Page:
Weekly Climate Change Policy Update - June 1, 2010

Profession:Van Ness Feldman

Article by Kyle Danish, Shelley Fidler, Kevin Gallagher, Megan Ceronsky and Tomás Carbonell

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In his meeting with Senate Republicans, President Obama advocated for climate change legislation, and pushed aside suggestions for more limited energy-only legislation . . . Senator Lindsey Graham, however, is headed toward a more limited package for 2010 . . . Senator Lisa Murkowski will have the floor on June 10 for her Resolution of Disapproval of EPA's endangerment finding . . . Sixty major companies and organizations claiming to have more than 1 million employees sent a letter to Senate leadership asking that "Democrats and Republicans . . . unite behind bipartisan, national energy and climate legislation that increases our security, limits emissions, and protects our environment while preserving and creating American jobs." . . . The Tropical Forest & Climate Coalition – a coalition of major NGOs and companies – sent a letter to Majority Leader Harry Reid asking for a set-aside of funds to support activities to reduce deforestation, and crediting for "REDD" project-based activities. Both elements were in the Waxman-Markey bill.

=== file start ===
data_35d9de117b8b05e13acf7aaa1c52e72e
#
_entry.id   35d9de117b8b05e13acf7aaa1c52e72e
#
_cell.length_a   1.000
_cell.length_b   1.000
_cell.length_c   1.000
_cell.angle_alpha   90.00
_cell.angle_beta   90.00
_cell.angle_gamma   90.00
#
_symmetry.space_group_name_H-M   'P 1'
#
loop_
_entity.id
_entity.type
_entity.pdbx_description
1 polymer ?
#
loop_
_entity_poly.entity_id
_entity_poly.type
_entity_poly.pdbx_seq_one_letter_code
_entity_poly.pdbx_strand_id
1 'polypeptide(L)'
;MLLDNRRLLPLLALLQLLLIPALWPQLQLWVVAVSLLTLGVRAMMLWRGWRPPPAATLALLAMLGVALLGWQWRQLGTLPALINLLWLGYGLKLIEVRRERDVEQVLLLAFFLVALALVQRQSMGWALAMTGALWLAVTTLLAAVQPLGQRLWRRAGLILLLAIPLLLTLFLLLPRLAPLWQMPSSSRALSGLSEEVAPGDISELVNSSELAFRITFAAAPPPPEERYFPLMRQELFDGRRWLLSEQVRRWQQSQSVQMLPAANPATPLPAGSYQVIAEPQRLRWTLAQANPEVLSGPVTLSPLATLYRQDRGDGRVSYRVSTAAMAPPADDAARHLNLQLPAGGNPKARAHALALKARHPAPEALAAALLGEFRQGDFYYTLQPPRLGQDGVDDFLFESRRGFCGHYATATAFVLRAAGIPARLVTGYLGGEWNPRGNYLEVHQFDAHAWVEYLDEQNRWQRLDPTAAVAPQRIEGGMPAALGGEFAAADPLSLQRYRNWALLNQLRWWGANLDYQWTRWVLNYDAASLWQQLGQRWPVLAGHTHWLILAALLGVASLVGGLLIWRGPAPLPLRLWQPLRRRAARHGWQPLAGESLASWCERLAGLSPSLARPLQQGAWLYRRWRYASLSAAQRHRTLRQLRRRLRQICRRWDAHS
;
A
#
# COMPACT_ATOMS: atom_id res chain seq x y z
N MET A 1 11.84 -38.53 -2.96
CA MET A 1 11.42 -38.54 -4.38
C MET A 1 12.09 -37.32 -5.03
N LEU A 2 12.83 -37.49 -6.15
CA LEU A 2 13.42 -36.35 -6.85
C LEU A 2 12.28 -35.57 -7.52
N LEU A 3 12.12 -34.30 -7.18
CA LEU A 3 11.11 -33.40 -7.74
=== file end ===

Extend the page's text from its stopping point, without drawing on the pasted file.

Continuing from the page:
Executive Branch

Obama Meets With Senate GOP Caucus to Advocate for Climate Legislation. President Barack Obama visited Capitol Hill for a 90-minute discussion with Senate Republicans on his legislative agenda for the rest of the year, including the prospects for comprehensive climate change and clean energy legislation. According to a White House statement, the President told the caucus that the Deepwater Horizon spill in the Gulf of Mexico "should heighten our sense of urgency to hasten the development of new, clean energy sources that will promote energy independence and good-paying American jobs." Sen. Lindsey Graham (R-SC) said that the topic of passing a clean energy bill without a mandatory greenhouse gas (GHG) mitigation component arose, but that the President was "not particularly" supportive of that approach. The President struck a similar note at a press conference later in the week, in which he called the oil spill "a wake up call that it's time to move forward on this legislation." U.S. Navy Issues Strategic Plan on Climate Change. Calling climate change "a national security challenge with strategic implications," the U.S. Navy's Task Force on Climate Change released a three-phase strategic plan for adapting to and preparing for climate change. The report concluded that sea level rise related to climate change is already affecting low-lying Navy bases around the world, as well as the Navy's access to natural resources. The report also called for the Navy to include instruction on climate change in coursework offered at the U.S. Naval Academy; to incorporate climate change into war games; and to work with other federal agencies to improve climate models to better inform the Navy's missions. Congress

Graham Suggests Climate Bill Without Carbon Price. Sen. Lindsey Graham (R-SC), who withdrew in April from efforts...

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